Ten hut! How to grab your reader’s attentionSeptember 01, 2009
Let me ask you a question. An important one.
What’s the biggest challenge we face as copywriters?
Expressing features in terms of benefits? Making our reader believe us? Finding a synonym for “exciting”?
No. None of these. Our biggest challenge is our reader’s unwillingness to read anything they perceive to be “marketing”. Or, for that matter, to read anything at all.
When was the last time you thought, “I wish someone would send me more internal reports to read”? Or, “If only I had more blast emails in my inbox every morning, life would be so much richer”?
Never, am I right?
You spend hours writing up your latest monthly report, yet send it on with the nagging feeling it will linger, unread, in your boss’s virtual in-tray until it gets unceremoniously canned.
(Or “put aside for more detailed consideration” as we like to call it.)
Maybe you’ve just finished polishing a new sales email or mailpack, only to count the responses in single figures.
The problem is attention. Or, rather, the lack of it. But quite honestly, we’ve nobody to blame but ourselves.
If we produce a report, however good, that bears the title “Quarterly Financial Report for P/E 31/3/09” what did we expect? A rush of Board directors gathering round the FD’s desk as she hollers, “Hey guys, it’s Andy’s latest report! Last one to grab a seat buys the doughnuts!”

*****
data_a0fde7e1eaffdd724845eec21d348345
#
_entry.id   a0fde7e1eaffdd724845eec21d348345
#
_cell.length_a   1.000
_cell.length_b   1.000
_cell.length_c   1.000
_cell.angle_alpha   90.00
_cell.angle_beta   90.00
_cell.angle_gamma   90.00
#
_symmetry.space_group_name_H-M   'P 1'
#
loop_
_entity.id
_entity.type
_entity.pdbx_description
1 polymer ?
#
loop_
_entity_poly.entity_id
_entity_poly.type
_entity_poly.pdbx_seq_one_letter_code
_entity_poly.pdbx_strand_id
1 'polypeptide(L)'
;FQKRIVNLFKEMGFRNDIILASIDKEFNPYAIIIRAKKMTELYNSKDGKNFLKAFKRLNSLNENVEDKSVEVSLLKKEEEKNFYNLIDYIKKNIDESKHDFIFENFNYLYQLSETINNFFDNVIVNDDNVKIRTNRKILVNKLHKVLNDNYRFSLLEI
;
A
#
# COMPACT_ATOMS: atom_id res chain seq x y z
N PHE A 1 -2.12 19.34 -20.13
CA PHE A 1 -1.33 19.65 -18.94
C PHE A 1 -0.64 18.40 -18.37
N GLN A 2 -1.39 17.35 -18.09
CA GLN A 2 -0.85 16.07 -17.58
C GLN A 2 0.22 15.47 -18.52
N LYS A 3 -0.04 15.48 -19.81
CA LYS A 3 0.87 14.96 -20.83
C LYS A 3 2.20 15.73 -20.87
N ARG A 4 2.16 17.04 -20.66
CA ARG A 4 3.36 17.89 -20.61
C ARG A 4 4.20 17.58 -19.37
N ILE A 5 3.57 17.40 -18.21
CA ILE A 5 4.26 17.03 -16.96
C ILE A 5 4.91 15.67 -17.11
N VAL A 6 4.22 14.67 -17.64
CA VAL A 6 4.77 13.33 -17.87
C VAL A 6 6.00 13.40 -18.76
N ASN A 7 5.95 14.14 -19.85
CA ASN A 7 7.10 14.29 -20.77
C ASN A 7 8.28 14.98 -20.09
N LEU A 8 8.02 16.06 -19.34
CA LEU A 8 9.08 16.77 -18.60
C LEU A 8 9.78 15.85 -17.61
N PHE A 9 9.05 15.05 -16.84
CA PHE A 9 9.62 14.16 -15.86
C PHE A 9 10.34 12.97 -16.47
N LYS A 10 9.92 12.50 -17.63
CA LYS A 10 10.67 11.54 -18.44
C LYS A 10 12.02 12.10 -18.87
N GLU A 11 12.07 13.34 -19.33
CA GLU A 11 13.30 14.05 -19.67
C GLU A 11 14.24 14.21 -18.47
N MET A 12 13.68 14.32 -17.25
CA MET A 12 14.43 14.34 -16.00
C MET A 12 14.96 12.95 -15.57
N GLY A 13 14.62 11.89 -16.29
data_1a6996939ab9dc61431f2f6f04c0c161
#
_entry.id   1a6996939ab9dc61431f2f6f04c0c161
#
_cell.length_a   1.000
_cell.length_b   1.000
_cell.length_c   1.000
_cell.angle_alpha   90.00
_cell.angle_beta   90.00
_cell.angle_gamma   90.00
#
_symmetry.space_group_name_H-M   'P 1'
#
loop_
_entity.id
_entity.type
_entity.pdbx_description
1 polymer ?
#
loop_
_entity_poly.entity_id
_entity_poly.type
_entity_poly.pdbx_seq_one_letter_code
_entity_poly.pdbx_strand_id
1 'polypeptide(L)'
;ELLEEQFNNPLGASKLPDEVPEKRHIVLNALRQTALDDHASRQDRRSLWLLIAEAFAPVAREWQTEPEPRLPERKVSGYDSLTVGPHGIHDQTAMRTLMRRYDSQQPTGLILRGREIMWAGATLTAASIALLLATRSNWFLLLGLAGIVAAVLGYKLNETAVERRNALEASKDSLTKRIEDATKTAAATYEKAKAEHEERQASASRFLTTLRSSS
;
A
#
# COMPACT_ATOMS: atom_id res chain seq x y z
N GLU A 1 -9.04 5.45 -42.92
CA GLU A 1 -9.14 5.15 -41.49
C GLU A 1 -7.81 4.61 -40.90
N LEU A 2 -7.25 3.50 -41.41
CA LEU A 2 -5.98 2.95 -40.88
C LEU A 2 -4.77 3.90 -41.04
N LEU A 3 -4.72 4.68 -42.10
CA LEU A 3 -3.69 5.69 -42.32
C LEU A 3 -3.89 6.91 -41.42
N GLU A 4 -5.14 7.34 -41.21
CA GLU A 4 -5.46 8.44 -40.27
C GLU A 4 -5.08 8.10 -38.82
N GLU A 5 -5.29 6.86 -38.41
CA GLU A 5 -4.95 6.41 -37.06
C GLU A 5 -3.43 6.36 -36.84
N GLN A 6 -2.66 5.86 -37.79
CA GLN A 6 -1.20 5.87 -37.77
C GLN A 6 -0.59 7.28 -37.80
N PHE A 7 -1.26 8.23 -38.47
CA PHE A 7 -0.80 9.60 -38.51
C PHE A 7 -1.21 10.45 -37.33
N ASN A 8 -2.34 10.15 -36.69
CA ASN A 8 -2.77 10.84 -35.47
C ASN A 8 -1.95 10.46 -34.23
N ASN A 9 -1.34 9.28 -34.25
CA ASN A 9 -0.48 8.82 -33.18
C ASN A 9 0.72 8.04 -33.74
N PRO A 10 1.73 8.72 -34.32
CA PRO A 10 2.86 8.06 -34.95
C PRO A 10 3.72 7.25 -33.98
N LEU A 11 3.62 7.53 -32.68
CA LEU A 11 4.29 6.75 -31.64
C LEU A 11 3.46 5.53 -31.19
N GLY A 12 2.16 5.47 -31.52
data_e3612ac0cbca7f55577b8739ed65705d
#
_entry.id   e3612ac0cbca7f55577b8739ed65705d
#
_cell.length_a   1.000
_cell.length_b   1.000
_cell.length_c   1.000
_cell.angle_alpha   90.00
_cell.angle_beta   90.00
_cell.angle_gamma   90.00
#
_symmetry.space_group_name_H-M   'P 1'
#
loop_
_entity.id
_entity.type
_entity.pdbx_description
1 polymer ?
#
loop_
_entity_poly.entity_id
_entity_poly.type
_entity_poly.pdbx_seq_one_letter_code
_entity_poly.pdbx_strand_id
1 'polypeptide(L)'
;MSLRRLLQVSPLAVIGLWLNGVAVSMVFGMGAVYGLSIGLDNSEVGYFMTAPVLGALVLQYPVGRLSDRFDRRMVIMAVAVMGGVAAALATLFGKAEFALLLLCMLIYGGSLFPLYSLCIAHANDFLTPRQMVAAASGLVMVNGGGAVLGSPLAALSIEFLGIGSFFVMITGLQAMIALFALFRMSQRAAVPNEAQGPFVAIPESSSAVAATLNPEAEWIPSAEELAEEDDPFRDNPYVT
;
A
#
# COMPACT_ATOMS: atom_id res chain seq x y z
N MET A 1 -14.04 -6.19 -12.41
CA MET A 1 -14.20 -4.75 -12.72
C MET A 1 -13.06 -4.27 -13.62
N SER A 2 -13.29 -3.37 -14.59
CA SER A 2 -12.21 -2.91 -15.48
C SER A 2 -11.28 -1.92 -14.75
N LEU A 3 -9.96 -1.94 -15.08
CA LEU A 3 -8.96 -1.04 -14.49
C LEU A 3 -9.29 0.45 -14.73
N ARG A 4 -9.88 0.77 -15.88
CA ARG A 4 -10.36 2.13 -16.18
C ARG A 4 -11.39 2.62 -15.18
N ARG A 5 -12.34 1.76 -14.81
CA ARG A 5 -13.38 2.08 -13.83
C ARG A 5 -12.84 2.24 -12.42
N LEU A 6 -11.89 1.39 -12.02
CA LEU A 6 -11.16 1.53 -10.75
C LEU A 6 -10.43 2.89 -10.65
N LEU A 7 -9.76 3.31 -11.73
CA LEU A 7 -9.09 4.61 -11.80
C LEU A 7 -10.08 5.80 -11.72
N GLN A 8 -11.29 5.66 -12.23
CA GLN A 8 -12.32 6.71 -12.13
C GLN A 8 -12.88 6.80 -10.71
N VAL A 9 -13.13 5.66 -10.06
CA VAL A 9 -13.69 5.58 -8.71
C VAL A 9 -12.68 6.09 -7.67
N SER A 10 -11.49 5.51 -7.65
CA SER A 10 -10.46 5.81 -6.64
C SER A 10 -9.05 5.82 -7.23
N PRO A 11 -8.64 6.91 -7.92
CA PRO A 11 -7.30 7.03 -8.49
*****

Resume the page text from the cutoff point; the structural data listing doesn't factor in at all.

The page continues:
I think not.
If we send customers an email whose subject line reads, “Exciting news from Acme Widget Corporation” or write an ad bearing the headline, “Storm in a teacup” did we fondly imagine readers ignoring emails from their mates, or articles about doing their job better, in favour of THIS?
No. It’s our fault. We didn’t grab their attention. So we don’t deserve to be read. There are things we can do though. Clever things. Simple things. Like these …
Five ways to grab reader attention
- Assume, rightly, that nobody actually wants to read your reports, memos, emails and proposals. Even when they tell you to write them.
- Stop giving them titles. Give them headlines instead.
- Include a picture. But make it relevant to your core message, not just to your headline.
Suppose, for example, you worked for a company that did clever things with supermarket shopping data. On the front of your report, have a picture of a lady with a shopping basket, above the line:
“This is Eileen. She’s not buying so many of your own-brand groceries as last week. Want to know why?”
- Remember at all times that you are selling. Therefore, “clever” punning headlines that make you smile, or “educational” headlines that are the fruits of your research on Wikipedia, are unlikely to grab your reader’s attention.
If you were promoting a chiropractic clinic, this headline:
What your GP doesn’t want you to know about lower back pain
will almost certainly make you more money than this one:
Your back is at the front of our minds
or this one:
38 bones, 24 muscles, 37 pads of cartilage: your back is a complex machine
- Begin your copy with a direct appeal to your reader’s self-interest. All the evidence shows that this approach is more likely to put bread on the table than any other.
And I’m telling you this because?
Response rate, click-through rate, feedback: call it what you like, but that ratio is not really measuring the number of responses divided by the number of recipients. It’s measuring the number of responses divided by the number of readers.
You can get more of what you want without altering the ratio simply by increasing your readership. And you do that by grabbing more people’s attention.